3. Baby’s gut is moving. This is the most common cause of grunting. Almost every parent in our Baby Group reports that their baby grunts, especially in the very early morning (4-6am). Babies (and the rest of us) sleep more lightly in the early morning and as their bodies get ready for daytime activity, their gut starts to move and they notice it and start to grunt and squirm and raise and lower their legs (some babies slap their legs down on to the mattress) and fart.  This doesn’t necessarily mean that your baby has “too much gas” or is “colicky” or that you should change your diet or give pro-biotics. This is part of how some babies behave.

Parents notice that these babies are not unhappy. They are not crying. They do not seem to be in pain. They are just making noises and being restless. They may be awake, or their eyes may be closed.  If the parent picks the baby up and holds the baby on the parent’s chest, the baby often falls into a deep, quiet sleep. This is because it is easier for a baby to fall into deep sleep on top of another human. If this allows you to get another hour or two of sleep, there is no harm in it. It won’t “set up bad habits.” The early-morning grunting usually stops around 3-4 months. You can change your early-morning habits then.

Is it okay to ignore a baby who is grunting, but not unhappy? Yes! Parents of second or third or fourth babies learn that babies grunt and it doesn’t always mean they need us. Parent of first babies are  a little more anxious and are tuned in to every squeak and rustle. I don’t think this helps the parents or the babies.

If you leave your content (not unhappy, not crying or whining) little grunting baby alone, you may be providing the baby with an opportunity to learn how to go back to sleep without help from you. Also, if you stay lying down, and train your breathing to be slow and steady, you are giving your baby an important lesson in culturally-appropriate early morning behaviour. You are saying, in essence: “It’s too early to get up. I’m still sleeping, see?” And the baby may follow your lead and go back to sleep for a bit. But if you lie there and fidget and fuss and worry because your baby is grunting and farting, your baby is much less likely to go back to sleep.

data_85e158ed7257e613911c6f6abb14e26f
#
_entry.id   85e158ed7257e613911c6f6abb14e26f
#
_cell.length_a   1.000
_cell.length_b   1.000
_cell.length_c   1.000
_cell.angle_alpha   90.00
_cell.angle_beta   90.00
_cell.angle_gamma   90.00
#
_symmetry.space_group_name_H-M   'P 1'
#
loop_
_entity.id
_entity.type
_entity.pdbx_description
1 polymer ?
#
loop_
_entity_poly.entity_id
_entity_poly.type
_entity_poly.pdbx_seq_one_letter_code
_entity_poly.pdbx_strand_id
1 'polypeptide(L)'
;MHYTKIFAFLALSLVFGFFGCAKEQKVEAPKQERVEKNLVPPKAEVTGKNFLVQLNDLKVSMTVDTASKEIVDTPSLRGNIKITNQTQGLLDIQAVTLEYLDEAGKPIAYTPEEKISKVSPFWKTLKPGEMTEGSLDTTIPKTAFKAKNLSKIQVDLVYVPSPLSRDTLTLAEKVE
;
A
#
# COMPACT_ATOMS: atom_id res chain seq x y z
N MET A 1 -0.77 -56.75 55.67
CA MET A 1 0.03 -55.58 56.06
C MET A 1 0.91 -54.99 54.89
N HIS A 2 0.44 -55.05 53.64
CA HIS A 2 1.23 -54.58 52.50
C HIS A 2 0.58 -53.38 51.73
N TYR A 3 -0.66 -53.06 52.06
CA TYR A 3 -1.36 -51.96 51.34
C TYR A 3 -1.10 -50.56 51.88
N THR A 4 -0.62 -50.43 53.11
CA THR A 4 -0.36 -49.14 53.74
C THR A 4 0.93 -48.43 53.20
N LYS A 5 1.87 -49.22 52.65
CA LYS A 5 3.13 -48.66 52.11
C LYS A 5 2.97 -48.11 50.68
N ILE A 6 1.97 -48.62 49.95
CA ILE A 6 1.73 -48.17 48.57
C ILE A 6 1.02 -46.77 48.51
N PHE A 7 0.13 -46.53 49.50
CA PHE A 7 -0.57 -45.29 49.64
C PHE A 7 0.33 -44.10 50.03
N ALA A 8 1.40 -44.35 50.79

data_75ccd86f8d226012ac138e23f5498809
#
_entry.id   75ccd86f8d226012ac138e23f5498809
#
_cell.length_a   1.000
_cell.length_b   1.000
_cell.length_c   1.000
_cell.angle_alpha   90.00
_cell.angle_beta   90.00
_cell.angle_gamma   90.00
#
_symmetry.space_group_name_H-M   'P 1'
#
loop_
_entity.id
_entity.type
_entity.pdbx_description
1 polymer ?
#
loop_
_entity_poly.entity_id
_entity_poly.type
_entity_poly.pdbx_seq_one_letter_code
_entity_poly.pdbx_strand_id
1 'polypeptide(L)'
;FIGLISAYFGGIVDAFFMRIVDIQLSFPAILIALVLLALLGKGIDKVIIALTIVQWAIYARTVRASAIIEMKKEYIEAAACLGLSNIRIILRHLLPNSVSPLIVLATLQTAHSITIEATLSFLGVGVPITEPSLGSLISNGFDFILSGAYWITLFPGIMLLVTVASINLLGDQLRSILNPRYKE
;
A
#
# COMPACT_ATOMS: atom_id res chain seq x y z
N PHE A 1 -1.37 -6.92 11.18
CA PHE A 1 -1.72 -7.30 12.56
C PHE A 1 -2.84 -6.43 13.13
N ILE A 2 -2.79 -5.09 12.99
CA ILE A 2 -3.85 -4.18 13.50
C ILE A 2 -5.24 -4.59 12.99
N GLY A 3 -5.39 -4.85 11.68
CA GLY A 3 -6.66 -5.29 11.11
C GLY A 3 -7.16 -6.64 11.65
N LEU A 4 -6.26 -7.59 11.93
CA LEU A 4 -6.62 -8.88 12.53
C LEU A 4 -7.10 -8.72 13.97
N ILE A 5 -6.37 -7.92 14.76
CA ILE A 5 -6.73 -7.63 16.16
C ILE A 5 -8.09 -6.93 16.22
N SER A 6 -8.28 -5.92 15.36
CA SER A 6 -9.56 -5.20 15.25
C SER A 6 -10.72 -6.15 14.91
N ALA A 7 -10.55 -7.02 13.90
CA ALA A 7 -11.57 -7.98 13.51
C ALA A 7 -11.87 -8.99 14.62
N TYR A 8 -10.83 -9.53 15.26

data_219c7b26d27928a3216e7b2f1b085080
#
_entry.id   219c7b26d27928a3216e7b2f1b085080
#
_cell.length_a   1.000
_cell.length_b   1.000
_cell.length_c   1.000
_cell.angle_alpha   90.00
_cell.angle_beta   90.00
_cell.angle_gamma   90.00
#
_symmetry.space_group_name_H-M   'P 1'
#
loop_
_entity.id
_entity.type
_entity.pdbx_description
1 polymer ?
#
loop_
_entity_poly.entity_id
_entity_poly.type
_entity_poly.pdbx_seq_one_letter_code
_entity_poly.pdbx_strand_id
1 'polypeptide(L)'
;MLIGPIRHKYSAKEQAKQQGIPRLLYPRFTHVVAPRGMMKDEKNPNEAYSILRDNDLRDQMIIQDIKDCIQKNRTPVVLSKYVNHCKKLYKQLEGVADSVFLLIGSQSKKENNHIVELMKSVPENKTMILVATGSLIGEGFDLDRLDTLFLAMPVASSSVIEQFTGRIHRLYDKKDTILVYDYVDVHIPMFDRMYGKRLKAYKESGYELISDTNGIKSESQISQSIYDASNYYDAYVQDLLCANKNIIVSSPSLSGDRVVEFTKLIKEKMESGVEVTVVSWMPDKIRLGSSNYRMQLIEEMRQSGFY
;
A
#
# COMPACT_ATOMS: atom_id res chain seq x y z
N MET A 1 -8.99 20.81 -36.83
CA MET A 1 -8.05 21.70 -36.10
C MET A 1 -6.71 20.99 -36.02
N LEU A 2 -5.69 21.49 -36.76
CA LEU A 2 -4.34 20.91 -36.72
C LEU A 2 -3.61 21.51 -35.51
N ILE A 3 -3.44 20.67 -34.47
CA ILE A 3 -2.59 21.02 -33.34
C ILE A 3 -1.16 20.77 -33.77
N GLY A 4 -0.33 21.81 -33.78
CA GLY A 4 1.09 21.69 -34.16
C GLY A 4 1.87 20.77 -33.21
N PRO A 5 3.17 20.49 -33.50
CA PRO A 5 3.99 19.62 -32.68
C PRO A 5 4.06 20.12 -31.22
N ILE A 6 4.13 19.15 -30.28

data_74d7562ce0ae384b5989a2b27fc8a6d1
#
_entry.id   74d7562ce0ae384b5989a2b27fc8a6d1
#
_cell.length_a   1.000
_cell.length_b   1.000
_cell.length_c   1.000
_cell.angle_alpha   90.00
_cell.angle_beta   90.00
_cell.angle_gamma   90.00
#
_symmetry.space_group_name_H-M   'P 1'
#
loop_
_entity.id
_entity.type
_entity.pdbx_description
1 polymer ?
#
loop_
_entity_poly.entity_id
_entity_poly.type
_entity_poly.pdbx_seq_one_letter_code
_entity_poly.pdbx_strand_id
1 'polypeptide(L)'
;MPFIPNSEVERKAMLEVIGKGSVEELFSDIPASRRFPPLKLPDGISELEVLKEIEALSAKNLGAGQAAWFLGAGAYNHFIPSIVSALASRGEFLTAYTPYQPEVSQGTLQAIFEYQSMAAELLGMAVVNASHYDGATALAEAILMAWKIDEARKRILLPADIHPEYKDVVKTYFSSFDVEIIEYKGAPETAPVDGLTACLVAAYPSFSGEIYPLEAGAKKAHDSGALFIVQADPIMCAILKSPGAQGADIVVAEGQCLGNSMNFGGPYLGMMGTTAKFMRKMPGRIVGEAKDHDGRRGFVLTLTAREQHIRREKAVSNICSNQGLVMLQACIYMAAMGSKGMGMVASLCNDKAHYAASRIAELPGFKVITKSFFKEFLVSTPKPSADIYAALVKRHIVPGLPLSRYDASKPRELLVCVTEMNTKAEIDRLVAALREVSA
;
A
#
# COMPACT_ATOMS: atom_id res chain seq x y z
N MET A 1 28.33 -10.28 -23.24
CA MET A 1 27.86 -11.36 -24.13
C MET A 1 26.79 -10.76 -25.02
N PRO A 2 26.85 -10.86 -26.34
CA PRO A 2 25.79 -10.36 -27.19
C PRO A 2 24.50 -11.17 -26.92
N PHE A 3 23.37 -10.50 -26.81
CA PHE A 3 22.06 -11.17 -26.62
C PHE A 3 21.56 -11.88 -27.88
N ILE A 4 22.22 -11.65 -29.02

Please note that I am not telling you to ignore an unhappy or sick baby! As a parent, one of the things you start to learn is how to tell the difference between a baby doing a baby thing, which will change with time and development, and a baby doing something that is a sign of distress. Trust your instincts. Listen to your baby and your heart.


How to get more sleep for mothers – Part 2

Posted by on May 23, 2014 in Blog | Comments Off on How to get more sleep for mothers – Part 2

Without trying to fix baby’s sleep, what are things we can do THIS WEEK to get more sleep for Mom?

Here are a bunch of ideas. None of them are perfect. None of them will work for everyone. And I am sure you have tried some of them. Discuss the issue with your partner or c0-parent and see how you could implement one or two of these. I know you will get more sleep. Maybe not absolutely enough, but more

Methods for Mom on her own:
– Don’t get out of bed until you have had 8-9 hours of sleep. If it means you have to stay in bed until noon, so be it. Babies are often happier and sleepier in the morning. Take advantage of this.

– Use a swing to keep baby asleep for a couple of hours so you can have a nap.

– If your baby starts the night with a long stretch of sleep (some babies will sleep 4-5 hours at the beginning of the night) go to bed then. You’ll miss out on the evening, but you can get up and watch TV in the middle of the night instead.